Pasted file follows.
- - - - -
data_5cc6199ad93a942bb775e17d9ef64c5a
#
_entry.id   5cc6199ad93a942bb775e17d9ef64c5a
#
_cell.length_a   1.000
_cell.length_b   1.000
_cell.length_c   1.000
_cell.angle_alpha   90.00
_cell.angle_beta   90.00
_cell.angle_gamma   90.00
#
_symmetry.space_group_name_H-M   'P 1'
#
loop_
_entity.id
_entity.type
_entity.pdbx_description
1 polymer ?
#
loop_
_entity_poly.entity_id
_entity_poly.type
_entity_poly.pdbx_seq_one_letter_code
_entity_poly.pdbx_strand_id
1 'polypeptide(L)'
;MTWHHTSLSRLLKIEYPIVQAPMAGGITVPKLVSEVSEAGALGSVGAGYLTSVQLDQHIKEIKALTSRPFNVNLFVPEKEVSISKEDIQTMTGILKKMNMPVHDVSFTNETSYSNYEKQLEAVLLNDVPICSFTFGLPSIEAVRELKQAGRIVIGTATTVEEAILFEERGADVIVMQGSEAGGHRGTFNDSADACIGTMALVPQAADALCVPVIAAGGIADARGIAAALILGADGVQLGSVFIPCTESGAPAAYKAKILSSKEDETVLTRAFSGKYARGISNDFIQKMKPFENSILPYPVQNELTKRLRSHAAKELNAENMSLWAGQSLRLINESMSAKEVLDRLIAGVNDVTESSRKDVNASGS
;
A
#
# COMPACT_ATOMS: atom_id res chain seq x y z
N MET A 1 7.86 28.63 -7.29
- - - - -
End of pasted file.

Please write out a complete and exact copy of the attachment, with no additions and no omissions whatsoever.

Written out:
data_5cc6199ad93a942bb775e17d9ef64c5a
#
_entry.id   5cc6199ad93a942bb775e17d9ef64c5a
#
_cell.length_a   1.000
_cell.length_b   1.000
_cell.length_c   1.000
_cell.angle_alpha   90.00
_cell.angle_beta   90.00
_cell.angle_gamma   90.00
#
_symmetry.space_group_name_H-M   'P 1'
#
loop_
_entity.id
_entity.type
_entity.pdbx_description
1 polymer ?
#
loop_
_entity_poly.entity_id
_entity_poly.type
_entity_poly.pdbx_seq_one_letter_code
_entity_poly.pdbx_strand_id
1 'polypeptide(L)'
;MTWHHTSLSRLLKIEYPIVQAPMAGGITVPKLVSEVSEAGALGSVGAGYLTSVQLDQHIKEIKALTSRPFNVNLFVPEKEVSISKEDIQTMTGILKKMNMPVHDVSFTNETSYSNYEKQLEAVLLNDVPICSFTFGLPSIEAVRELKQAGRIVIGTATTVEEAILFEERGADVIVMQGSEAGGHRGTFNDSADACIGTMALVPQAADALCVPVIAAGGIADARGIAAALILGADGVQLGSVFIPCTESGAPAAYKAKILSSKEDETVLTRAFSGKYARGISNDFIQKMKPFENSILPYPVQNELTKRLRSHAAKELNAENMSLWAGQSLRLINESMSAKEVLDRLIAGVNDVTESSRKDVNASGS
;
A
#
# COMPACT_ATOMS: atom_id res chain seq x y z
N MET A 1 7.86 28.63 -7.29